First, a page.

The iconic American creator of such doughnuts as the New York Cheesecake, the Caramel Kreme Crunch or the paradoxically named Doughnut Hole is in a sticky predicament. Founded in 1937 in North Carolina, Krispy Kreme reached a pinnacle of cool when it featured in Sex and the City in the early 2000s. But like the dot.com bubble, the glazed doughnut frenzy imploded. Too rapid geographical expansion (including a concession in Harrods), greedy investors and the US switch to a low-carb diet meant that Krispy Kreme had to issue its first profit warning in 2004. Under former CEO Scott Livengood, Krispy Kreme faced a federal investigation and shareholder lawsuits, while owning up to accounting irregularities.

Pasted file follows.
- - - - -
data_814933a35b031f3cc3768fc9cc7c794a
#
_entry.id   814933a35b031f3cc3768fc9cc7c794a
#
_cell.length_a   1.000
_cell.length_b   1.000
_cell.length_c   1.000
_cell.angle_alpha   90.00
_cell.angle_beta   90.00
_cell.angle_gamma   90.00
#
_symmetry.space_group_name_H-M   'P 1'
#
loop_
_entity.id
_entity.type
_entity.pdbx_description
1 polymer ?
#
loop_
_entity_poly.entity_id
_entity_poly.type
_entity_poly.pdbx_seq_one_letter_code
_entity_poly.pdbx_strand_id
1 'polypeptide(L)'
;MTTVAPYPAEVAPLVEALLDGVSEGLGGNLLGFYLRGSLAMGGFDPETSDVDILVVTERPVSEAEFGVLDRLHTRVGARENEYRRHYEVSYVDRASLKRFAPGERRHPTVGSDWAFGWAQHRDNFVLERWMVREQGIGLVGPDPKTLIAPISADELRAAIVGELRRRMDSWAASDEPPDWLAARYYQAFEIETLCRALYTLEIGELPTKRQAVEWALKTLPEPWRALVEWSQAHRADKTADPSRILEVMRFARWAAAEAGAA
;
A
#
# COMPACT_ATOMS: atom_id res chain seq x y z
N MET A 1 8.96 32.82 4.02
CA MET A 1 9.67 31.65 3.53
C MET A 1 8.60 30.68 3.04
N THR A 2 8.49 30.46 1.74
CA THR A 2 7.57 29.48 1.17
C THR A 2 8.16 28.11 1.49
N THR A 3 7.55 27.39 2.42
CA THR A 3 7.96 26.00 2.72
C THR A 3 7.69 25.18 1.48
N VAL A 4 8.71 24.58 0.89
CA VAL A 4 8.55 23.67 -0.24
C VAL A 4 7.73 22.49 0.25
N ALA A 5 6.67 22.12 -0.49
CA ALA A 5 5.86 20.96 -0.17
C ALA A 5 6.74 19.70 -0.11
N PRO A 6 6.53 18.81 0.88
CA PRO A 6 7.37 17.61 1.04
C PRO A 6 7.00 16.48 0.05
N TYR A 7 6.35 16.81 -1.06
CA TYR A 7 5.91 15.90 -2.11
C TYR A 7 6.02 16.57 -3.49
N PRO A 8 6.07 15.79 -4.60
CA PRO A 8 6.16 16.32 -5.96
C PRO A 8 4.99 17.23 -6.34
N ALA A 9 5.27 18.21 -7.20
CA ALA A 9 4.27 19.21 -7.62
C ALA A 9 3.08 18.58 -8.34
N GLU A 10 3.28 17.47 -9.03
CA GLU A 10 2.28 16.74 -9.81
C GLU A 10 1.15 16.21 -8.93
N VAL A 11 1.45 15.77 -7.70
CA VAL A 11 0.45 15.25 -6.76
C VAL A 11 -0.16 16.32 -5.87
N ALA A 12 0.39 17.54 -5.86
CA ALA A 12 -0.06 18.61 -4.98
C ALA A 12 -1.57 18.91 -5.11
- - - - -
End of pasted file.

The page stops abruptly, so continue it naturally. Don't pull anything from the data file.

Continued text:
Producing 7.5 million doughnuts a day in North America alone, Krispy Kreme is in no danger of collapse, despite the rocky road it's on. New CEO Daryl Brewster, a former Kraft Foods president, is leading the company to recovery. 'Rather than get mired in the past, the focus for us is to really value the future,' he said recently.